Friday, February 24, 2017

Get Out



Review by Bob Ignizio

Jordan Peele is best known for being one half of the comedy team Key and Peele, so you might expect his first film as writer/director would be an overt comedy. Instead, he has produced a potent mix of social commentary, and horror. Sure, there's some humor. But with GET OUT, Peele is more concerned with building slow-burn suspense, hitting viewers with visceral shocks, and leaving them with insights on race than he is with getting a laugh.

The film's set-up is that fine-art photographer Chris (Daniel Kaluuya) is preparing to meet his girlfriend Rose's (Allison Williams) parents for the first time. She hasn't told them that Chris is black, but assures him they aren't racist. Nonetheless, Chris' best friend and TSA officer Rod (Lil Rel Howery) is worried that his pal could be walking into an awkward situation.

He doesn't know the half of it.

Colin Hay: Waiting For My Real Life (now on video)

[COLIN HAY: WAITING FOR MY REAL LIFE is now available on home video.]


Review by Pete Roche

Some would say Colin Hay had his fifteen minutes of fame in the early ‘80s, when Men at Work ruled the airwaves…and presided over a 300K-strong crowd at the US Festival in San Bernardino. The Australian band’s 'Business As Usual' debut spent an unprecedented fifteen straight weeks at the top of Billboard’s album chart. Follow-up 'Cargo' peaked at #3.

Not bad.

So what if Men at Work had fizzled out by ’85? Surely the royalties from “Down Under” and “Who Can It Be Now?” promise Hay a secure retirement. Why not just walk off into the sunset satisfied with one’s “Brilliant Feat”? Isn’t the cover of ROLLING STONE enough anymore?

Thursday, February 23, 2017

Rock Dog



Review by Bob Ignizio

Stop me if you've heard this one before. In ROCK DOG, a misfit protagonist leaves home to go on a quest to find self-confidence, defeat a bunch of generically evil bad guys, and win the understanding and approval of his stodgy father. Along the way, he learns valuable lessons about following one's dreams, staying true to oneself, and the power of music.

Director/co-writer Ash Brannon may have gotten his start at Pixar, for whom he co-wrote and co-directed TOY STORY 2, but there's none of the heart, humor, or overall quality one would expect from that studio on display in ROCK DOG. This is an utterly disposable, by-the-numbers kid flick.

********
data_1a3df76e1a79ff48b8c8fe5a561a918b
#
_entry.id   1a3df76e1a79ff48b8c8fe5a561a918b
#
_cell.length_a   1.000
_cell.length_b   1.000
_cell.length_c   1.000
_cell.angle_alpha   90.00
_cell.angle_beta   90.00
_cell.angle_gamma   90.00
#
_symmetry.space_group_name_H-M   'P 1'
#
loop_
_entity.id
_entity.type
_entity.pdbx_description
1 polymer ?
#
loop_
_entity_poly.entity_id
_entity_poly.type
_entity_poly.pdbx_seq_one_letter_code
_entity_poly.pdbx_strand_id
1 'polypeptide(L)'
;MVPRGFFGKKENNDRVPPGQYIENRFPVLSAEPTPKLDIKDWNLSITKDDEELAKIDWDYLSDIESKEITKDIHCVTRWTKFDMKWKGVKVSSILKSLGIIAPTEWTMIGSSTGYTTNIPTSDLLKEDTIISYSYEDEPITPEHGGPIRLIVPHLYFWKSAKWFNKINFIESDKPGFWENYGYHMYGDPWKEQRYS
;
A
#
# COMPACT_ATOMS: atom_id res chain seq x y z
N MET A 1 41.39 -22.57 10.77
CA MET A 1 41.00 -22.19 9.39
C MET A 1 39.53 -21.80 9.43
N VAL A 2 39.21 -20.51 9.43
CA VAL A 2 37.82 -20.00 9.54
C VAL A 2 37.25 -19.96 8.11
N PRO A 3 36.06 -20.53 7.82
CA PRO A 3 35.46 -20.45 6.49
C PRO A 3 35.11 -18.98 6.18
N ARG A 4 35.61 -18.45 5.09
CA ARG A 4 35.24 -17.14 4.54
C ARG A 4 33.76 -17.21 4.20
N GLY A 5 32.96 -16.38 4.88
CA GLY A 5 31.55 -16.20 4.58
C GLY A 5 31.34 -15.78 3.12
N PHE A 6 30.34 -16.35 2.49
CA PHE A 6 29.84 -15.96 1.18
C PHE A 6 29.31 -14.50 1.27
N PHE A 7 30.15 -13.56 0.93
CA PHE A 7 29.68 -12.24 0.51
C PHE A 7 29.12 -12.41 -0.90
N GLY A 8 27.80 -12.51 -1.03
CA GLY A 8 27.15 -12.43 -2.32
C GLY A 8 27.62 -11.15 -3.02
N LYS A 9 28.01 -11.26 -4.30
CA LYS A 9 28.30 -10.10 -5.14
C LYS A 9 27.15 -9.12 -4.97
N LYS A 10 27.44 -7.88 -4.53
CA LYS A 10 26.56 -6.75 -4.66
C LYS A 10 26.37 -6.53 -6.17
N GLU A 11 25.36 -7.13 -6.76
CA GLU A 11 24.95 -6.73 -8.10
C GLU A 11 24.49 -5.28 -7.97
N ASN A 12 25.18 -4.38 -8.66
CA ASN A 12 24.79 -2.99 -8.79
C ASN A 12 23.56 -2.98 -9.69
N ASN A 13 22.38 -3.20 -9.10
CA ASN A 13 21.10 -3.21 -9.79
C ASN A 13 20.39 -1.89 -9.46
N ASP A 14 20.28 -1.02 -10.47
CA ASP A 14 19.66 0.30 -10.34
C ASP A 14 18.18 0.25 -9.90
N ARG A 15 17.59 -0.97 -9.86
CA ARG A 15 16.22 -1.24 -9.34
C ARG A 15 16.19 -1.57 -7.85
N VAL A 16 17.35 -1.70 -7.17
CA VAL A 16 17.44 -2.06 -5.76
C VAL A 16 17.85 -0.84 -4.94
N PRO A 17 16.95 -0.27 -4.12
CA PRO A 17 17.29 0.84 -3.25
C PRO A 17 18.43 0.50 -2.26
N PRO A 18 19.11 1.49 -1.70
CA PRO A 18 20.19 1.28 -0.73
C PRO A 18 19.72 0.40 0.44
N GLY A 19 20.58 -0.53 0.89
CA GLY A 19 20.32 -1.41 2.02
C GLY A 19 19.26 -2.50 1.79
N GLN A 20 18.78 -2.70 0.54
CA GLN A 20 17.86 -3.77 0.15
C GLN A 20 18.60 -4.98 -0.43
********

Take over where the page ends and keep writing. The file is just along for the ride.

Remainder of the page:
Repost: Room (February 24th at the Case Western Reserve Film Society Strosacker Auditorium)

[ROOM screens Friday February 24th at 7:00 pm, 9:30 pm, and midnight at the Case Western Reserve Film Society Strosacker Auditorium.]

Review by Candice Lee Catullo

ROOM eloquently combines the tension and reality of a true-to-life crime story with dream-like storytelling. Inspired by 5-year-old Jack’s point of view on life in and out of captivity with his young mom, this dreamy quality is beautiful and entrancing. Only intensified by one of the world’s most immovable forces, a mother’s love.

The title, ROOM, is also the pronoun with which the main characters refer to the tiny backyard shed they are locked inside. Jack, played by Jacob Tremblay (THE SMURFS 2, BEFORE I WAKE), talks about room in the loving way that only a child could, “good morning room,” he says each morning. But his mother, played by Brie Larson (THE SPECTACULAR NOW, SHORT TERM 12, DON JON), is living in a hellish alternate reality, unlike the one she has painted for her son.

Staying Vertical (February 23rd and 24th at the Cleveland Cinematheque)



[STAYING VERTICAL screens Thursday February 23rd at 6:45 pm and Friday February 24th at 9:30 pm at the Cleveland Cinematheque.]

Review by Bob Ignizio

Well, I certainly haven't seen a movie like STAYING VERTICAL before. Described by many reviews as some sort of comedy, I didn't laugh much, but was consistently perplexed.

With its utterly deadpan tone, you don't realize right away that this film takes place in a reality that is at least slightly skewed. Instead you find yourself trying to follow what seems a relatively straightforward plot about a screenwriter named Leo (Damien Bonnard) suffering from writer's block.

Leo takes a drive into the French countryside to clear his head and find inspiration. He also finds both men and women there to stimulate his libido. He wants to make it with a young man named Yano (Basile Meilleurat), but his advances are rebuffed. Instead he hooks up with a female shepherd named Marie (India Hair), and eventually has a child with her.

Wednesday, February 22, 2017

VooDoo (opens February 24th at Tower City Cinemas)

[VOODOO opens Friday February 24 2017 in Cleveland exclusively at Tower City Cinemas.]